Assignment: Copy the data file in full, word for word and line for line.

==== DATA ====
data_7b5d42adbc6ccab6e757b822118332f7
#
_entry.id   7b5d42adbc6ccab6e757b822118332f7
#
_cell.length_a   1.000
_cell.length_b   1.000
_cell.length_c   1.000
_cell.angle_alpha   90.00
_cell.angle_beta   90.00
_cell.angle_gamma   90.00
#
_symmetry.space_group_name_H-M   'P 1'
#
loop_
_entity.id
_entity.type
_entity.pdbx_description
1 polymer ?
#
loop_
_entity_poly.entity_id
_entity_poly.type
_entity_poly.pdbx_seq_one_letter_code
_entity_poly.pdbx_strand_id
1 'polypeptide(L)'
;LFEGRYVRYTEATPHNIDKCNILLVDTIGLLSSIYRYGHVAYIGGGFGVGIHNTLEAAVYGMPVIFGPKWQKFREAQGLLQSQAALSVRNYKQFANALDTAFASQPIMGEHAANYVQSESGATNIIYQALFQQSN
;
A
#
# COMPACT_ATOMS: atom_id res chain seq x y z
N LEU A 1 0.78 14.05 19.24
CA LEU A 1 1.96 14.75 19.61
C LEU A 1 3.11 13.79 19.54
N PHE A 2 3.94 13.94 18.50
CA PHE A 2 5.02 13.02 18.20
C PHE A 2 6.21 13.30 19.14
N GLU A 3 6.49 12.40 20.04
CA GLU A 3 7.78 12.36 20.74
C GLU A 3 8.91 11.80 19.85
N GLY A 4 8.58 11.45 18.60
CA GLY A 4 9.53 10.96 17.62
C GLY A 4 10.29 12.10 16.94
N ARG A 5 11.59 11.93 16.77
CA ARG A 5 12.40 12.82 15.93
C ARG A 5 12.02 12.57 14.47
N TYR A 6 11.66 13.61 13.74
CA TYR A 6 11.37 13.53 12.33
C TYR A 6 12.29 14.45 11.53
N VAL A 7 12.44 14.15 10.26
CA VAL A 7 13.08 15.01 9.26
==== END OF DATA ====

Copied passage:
data_7b5d42adbc6ccab6e757b822118332f7
#
_entry.id   7b5d42adbc6ccab6e757b822118332f7
#
_cell.length_a   1.000
_cell.length_b   1.000
_cell.length_c   1.000
_cell.angle_alpha   90.00
_cell.angle_beta   90.00
_cell.angle_gamma   90.00
#
_symmetry.space_group_name_H-M   'P 1'
#
loop_
_entity.id
_entity.type
_entity.pdbx_description
1 polymer ?
#
loop_
_entity_poly.entity_id
_entity_poly.type
_entity_poly.pdbx_seq_one_letter_code
_entity_poly.pdbx_strand_id
1 'polypeptide(L)'
;LFEGRYVRYTEATPHNIDKCNILLVDTIGLLSSIYRYGHVAYIGGGFGVGIHNTLEAAVYGMPVIFGPKWQKFREAQGLLQSQAALSVRNYKQFANALDTAFASQPIMGEHAANYVQSESGATNIIYQALFQQSN
;
A
#
# COMPACT_ATOMS: atom_id res chain seq x y z
N LEU A 1 0.78 14.05 19.24
CA LEU A 1 1.96 14.75 19.61
C LEU A 1 3.11 13.79 19.54
N PHE A 2 3.94 13.94 18.50
CA PHE A 2 5.02 13.02 18.20
C PHE A 2 6.21 13.30 19.14
N GLU A 3 6.49 12.40 20.04
CA GLU A 3 7.78 12.36 20.74
C GLU A 3 8.91 11.80 19.85
N GLY A 4 8.58 11.45 18.60
CA GLY A 4 9.53 10.96 17.62
C GLY A 4 10.29 12.10 16.94
N ARG A 5 11.59 11.93 16.77
CA ARG A 5 12.40 12.82 15.93
C ARG A 5 12.02 12.57 14.47
N TYR A 6 11.66 13.61 13.74
CA TYR A 6 11.37 13.53 12.33
C TYR A 6 12.29 14.45 11.53
N VAL A 7 12.44 14.15 10.26
CA VAL A 7 13.08 15.01 9.26